From AudioFile

Product Details

  • File Size: 727 KB
  • Print Length: 127 pages
  • Publisher: Byliner Inc. (June 24, 2012)
  • Language: English
  • ASIN: B008EJL43Q
  • Text-to-Speech: Enabled
  • X-Ray:
  • Word Wise: Not Enabled
  • Lending: Not Enabled
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Customer Reviews

4.1 out of 5 stars
4.1 out of 5 stars
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Most Helpful Customer Reviews
17 of 17 people found the following review helpful
5.0 out of 5 stars Crime, No Punishment July 2, 2012
Format:Kindle Edition|Verified Purchase
The author of Generation Kill and American Desperado delivers a tour-de-force of investigative journalism detailing the tangled web that connects those who break laws with those who enforce them. What begins as an investigation into a decades-old mob hit in Cocaine-Cowboy-era Miami and a portrait of your typical Scarface-type drug baron - the fascinatingly unhinged Albert San Pedro - quickly turns into a takedown of the CIA, federal and state officials, and even the infamous private security contractor Blackwater. Lurking in the shadows behind it all is Ricky Prado, a childhood friend turned enforcer in Albert San Pedro's drug empire who somehow ended up in the ranks of the CIA while maintaining his underworld connections. Wright follows Prado's trail from his apparent involvement in the Bay of Pigs to the post-9/11 era and his time working in the upper echelon of Blackwater, all while committing murders and other atrocities for both his criminal associates and the United States government - avoiding prosecution all the while. This brilliantly put together piece shows that all it takes to get away with murder in America is to kill for the right people. Reading it will change everything you think you know about the relationship between law enforcement and organized crime.
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8 of 8 people found the following review helpful
5.0 out of 5 stars Truth is stranger than fiction July 2, 2012
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Wow this really reads like a fast paced crime thriller but at the same time seems to be very well documented. Even Wright and his publisher appear to be unconcerned about defamation lawsuits so I'm guessing they really did their homework. The CIA was probable able to make very good use of a drug gangster sociopath during the Iran-Contra program and a brutal homicidal thug would have been very handy to have around when VP Cheney and Coffer Black decided to "take the gloves off" for the GWOT. Sadly for America's reputation the end always seems to justify the means. Too bad there will never be any investigations to back up Even Wright's claims as official Obama Administration policy for these types of matters is to always look forward never backward and unofficial MSM policy is to avoid digging into government secretes that have not been leaked and approved by official sources. Even as I write this review this story is already half way down the memory hole.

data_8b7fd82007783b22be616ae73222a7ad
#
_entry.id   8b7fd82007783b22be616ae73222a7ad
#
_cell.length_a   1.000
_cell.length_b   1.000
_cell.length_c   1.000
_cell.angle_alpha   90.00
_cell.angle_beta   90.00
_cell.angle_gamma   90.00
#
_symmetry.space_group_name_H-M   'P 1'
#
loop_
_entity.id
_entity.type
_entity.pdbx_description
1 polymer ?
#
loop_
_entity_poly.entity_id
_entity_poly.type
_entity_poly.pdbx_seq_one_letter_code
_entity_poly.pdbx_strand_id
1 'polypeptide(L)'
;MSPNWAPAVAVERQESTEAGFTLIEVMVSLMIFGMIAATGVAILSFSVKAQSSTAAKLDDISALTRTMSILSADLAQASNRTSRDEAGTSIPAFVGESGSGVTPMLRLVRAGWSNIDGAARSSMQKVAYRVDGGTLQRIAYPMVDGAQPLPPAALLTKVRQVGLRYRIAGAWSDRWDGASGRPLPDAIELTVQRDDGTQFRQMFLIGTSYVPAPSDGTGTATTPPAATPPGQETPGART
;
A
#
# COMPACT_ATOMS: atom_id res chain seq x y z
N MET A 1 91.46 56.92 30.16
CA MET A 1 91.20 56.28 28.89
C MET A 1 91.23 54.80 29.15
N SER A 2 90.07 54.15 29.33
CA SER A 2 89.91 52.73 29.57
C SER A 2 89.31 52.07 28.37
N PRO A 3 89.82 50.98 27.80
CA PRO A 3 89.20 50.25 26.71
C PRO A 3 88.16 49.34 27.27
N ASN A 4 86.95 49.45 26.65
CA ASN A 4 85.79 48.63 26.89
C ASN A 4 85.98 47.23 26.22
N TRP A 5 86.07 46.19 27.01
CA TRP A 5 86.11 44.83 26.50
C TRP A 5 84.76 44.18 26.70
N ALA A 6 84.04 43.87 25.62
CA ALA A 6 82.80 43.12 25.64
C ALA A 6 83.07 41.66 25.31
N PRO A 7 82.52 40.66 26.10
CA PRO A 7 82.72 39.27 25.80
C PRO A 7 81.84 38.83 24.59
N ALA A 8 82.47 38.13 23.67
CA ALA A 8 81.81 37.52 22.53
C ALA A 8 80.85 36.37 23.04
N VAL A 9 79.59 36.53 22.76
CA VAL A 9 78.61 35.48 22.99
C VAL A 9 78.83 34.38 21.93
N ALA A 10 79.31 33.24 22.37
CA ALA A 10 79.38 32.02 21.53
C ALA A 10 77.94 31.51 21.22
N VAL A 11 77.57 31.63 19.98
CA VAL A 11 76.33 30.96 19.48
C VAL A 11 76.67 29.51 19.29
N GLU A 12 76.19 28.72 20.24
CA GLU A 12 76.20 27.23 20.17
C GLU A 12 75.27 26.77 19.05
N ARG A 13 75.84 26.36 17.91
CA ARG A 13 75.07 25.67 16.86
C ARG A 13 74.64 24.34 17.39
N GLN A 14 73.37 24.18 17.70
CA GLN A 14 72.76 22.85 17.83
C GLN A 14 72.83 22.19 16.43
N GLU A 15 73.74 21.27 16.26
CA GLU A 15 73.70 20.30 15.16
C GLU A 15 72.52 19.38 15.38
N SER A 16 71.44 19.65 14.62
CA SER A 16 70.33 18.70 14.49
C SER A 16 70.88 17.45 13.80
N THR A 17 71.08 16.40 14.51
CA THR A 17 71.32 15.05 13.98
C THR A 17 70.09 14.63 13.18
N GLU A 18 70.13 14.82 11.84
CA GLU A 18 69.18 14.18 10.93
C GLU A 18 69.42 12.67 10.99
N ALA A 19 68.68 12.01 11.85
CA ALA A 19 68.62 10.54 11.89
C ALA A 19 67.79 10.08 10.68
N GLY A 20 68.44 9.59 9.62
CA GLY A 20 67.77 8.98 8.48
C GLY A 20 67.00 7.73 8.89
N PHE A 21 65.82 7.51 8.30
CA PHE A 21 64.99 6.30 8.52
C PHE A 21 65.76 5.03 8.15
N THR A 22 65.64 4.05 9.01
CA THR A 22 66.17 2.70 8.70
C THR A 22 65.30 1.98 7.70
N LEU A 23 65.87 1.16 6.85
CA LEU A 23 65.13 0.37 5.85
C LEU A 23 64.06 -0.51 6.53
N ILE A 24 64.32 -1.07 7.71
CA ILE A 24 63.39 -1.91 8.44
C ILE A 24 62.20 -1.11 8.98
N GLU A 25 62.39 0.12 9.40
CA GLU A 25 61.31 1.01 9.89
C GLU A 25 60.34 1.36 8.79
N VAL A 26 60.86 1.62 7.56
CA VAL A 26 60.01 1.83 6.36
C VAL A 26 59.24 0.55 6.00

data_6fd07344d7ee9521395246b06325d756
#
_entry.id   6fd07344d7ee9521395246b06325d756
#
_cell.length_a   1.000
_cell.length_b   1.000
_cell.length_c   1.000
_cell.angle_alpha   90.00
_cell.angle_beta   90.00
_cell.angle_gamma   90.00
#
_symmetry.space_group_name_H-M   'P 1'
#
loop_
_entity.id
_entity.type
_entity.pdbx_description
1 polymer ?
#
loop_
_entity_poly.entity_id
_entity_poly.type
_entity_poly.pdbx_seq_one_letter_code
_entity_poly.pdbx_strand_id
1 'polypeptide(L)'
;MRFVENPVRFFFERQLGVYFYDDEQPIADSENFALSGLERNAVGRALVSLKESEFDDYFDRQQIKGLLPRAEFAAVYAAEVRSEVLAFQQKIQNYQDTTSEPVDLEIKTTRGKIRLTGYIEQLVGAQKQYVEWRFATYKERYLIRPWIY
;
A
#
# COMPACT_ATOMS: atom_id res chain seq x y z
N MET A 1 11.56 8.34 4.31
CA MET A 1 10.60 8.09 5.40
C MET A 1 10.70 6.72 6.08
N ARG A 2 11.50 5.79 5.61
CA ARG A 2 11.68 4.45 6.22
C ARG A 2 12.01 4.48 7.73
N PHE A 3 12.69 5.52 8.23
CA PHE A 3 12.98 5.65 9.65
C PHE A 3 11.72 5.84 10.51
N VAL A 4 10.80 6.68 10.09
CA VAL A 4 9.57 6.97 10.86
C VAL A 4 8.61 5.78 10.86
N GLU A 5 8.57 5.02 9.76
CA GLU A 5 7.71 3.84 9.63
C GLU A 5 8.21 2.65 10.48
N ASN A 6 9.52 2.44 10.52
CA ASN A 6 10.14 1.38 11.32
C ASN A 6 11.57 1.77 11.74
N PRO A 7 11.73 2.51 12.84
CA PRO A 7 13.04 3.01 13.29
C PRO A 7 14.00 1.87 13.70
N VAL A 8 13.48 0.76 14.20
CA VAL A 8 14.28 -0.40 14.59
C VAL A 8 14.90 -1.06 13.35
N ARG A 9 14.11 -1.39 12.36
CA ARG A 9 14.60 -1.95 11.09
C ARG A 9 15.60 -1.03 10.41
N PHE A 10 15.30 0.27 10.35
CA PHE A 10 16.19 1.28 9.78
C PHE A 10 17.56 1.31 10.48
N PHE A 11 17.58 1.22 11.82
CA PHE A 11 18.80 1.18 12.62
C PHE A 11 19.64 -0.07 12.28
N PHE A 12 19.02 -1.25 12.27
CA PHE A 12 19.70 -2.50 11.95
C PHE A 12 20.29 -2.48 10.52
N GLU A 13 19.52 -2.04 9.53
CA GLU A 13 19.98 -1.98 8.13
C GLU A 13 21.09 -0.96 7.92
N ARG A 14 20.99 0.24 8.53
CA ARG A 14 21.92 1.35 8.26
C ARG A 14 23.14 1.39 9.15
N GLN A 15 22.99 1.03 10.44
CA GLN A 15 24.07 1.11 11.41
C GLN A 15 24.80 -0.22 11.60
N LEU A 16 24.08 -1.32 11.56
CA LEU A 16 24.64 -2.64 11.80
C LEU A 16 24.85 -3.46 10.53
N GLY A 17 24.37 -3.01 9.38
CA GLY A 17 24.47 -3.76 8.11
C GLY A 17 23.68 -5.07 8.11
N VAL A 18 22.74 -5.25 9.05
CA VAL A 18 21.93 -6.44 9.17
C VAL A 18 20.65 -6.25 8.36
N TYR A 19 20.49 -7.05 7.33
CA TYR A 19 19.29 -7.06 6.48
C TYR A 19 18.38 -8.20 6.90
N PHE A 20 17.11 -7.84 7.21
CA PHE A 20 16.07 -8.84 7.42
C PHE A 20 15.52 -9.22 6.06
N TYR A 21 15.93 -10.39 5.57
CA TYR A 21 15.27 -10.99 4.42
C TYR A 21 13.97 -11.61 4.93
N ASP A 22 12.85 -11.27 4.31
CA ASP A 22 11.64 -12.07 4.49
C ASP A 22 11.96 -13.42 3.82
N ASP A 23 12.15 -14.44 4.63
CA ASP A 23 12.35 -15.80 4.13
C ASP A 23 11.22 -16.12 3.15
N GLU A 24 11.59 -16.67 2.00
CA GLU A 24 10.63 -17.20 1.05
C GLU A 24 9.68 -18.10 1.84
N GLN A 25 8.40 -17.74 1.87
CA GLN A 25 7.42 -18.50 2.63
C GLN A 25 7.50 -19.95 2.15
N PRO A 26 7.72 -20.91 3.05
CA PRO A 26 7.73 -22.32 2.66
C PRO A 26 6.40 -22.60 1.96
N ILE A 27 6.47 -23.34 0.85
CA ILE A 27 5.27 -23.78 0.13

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6 of 6 people found the following review helpful
5.0 out of 5 stars Incredible Read June 30, 2012
By Athena
Format:Kindle Edition
Downloaded after I saw the Tweets about it. I expected to read this over the next week. Devoured it all in one sitting. The Tweet I saw linked to a London news article saying Wright "claimed" a CIA agent is a killer. He makes no such claims. Instead, he presents compelling evidence from a variety of sources--including FBI reports--that build this case. It's an unbelievable read, a murder mystery that turns into a story about the CIA and Blackwater. Like other reviewers said, this reads like a thriller. I think my favorite part is the hero of the piece, the Jewish Miami Police detective "with Irish cop's blood." I've read Wright's other reporting, and thank God he can bring a sense of humor to his subjects.
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12 of 15 people found the following review helpful
5.0 out of 5 stars Shocking June 27, 2012
Format:Kindle Edition
A read that will shock you on many levels. The story itself-a drug lord recruited by the CIA, criminal-including murder-investigations purposefully ignored, politicians giving favors to criminals to gain or retain office. The fact that one operative had is shocking-he was possibly tied to the government failing to stop 9/11 and the new era of hiring mercenaries (like Blackwater) to fight our wars for us. It's shocking also how well-reported a piece of writing this seems, how thorough, and yet Wright does a fabulous job of making it nonetheless easy to follow. If I lived in Miami, especially, I'd be incensed, reading this.
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3 of 3 people found the following review helpful